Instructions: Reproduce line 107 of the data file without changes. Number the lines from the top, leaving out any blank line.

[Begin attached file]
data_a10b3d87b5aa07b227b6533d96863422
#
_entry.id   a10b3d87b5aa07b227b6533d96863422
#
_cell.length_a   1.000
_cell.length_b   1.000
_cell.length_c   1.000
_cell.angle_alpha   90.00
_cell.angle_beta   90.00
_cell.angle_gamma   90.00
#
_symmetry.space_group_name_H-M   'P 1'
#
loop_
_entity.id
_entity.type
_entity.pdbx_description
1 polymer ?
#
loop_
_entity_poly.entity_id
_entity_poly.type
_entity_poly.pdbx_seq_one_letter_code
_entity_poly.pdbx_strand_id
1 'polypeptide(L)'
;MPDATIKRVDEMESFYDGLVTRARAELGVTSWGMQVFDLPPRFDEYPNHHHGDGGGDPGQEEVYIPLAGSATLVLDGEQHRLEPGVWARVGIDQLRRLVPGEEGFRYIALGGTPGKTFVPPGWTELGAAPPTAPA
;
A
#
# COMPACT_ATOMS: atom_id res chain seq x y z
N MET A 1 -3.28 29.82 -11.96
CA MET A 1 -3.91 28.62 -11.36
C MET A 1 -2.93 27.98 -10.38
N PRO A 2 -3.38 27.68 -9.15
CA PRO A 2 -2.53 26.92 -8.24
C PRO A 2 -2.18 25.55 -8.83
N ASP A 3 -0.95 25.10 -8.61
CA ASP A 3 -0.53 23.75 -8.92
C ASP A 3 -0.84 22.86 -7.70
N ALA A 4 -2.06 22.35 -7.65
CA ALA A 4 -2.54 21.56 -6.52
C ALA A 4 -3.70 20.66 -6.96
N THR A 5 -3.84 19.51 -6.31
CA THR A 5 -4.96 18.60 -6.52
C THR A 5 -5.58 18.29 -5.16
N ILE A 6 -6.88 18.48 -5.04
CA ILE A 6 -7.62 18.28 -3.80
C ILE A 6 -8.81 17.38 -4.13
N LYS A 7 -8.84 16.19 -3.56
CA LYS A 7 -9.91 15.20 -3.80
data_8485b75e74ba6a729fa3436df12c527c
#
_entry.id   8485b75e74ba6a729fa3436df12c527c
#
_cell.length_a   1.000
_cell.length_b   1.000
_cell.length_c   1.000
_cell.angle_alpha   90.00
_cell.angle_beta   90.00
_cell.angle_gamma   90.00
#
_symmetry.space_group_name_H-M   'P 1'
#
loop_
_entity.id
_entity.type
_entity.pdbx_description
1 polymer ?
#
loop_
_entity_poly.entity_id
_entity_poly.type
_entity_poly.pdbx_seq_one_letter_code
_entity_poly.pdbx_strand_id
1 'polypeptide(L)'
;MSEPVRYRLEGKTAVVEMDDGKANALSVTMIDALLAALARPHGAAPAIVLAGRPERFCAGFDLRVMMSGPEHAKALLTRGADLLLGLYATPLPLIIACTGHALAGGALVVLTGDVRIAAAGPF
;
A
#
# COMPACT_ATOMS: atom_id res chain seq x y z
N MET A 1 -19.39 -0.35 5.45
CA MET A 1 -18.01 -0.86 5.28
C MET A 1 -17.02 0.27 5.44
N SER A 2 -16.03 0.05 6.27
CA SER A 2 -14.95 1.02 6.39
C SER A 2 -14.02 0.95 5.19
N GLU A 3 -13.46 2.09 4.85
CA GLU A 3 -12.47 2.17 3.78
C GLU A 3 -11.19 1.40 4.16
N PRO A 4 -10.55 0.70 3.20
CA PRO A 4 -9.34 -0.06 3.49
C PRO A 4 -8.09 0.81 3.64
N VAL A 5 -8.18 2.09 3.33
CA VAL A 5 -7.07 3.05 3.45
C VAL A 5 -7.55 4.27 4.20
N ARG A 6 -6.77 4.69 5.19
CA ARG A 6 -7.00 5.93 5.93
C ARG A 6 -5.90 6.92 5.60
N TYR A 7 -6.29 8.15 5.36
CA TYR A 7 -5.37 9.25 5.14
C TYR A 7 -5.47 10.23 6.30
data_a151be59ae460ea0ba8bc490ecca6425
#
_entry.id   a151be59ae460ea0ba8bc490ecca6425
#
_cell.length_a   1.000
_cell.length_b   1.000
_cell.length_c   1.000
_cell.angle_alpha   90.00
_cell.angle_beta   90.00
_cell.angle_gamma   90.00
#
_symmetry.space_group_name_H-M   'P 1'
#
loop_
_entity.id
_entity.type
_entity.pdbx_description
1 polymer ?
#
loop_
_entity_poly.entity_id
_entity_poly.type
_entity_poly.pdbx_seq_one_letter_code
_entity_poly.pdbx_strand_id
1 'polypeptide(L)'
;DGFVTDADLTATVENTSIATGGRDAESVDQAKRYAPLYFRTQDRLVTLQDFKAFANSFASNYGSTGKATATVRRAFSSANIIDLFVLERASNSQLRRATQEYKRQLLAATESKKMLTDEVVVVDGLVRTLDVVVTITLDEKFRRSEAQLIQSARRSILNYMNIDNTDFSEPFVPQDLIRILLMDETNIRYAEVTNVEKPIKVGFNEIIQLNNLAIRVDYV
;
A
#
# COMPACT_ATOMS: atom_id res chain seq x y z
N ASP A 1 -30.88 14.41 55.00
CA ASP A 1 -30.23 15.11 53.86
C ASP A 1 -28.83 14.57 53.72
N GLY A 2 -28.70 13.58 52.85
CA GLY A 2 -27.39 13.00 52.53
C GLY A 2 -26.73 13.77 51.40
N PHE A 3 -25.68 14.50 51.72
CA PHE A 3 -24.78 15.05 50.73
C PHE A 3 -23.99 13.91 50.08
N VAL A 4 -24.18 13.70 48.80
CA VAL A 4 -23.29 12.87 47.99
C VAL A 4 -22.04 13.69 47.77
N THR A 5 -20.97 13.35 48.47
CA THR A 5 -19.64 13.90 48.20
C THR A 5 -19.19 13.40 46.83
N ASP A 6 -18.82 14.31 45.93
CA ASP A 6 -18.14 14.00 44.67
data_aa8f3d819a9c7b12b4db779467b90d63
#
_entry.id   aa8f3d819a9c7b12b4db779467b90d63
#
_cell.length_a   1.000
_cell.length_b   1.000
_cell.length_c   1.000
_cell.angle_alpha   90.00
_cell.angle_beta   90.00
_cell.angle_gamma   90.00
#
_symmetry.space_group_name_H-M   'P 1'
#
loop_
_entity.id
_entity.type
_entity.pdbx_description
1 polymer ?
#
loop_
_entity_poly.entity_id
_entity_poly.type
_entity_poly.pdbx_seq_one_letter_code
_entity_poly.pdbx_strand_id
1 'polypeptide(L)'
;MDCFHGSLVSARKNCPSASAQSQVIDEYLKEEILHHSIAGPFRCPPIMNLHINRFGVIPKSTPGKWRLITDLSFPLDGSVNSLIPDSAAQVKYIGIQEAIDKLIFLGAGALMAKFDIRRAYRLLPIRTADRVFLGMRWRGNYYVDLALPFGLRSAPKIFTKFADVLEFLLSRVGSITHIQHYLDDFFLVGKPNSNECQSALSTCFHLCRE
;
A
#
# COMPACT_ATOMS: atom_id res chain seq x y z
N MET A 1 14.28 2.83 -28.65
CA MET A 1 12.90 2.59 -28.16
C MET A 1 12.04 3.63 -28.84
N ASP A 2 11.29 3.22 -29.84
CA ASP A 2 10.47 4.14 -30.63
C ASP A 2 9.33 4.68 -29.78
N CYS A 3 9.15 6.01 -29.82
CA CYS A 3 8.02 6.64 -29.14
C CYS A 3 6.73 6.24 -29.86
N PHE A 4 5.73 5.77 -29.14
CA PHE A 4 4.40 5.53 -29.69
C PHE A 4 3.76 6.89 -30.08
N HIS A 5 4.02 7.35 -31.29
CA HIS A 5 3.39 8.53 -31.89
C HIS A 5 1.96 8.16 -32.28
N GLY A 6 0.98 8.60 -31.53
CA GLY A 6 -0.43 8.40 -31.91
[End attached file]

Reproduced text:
_cell.length_b   1.000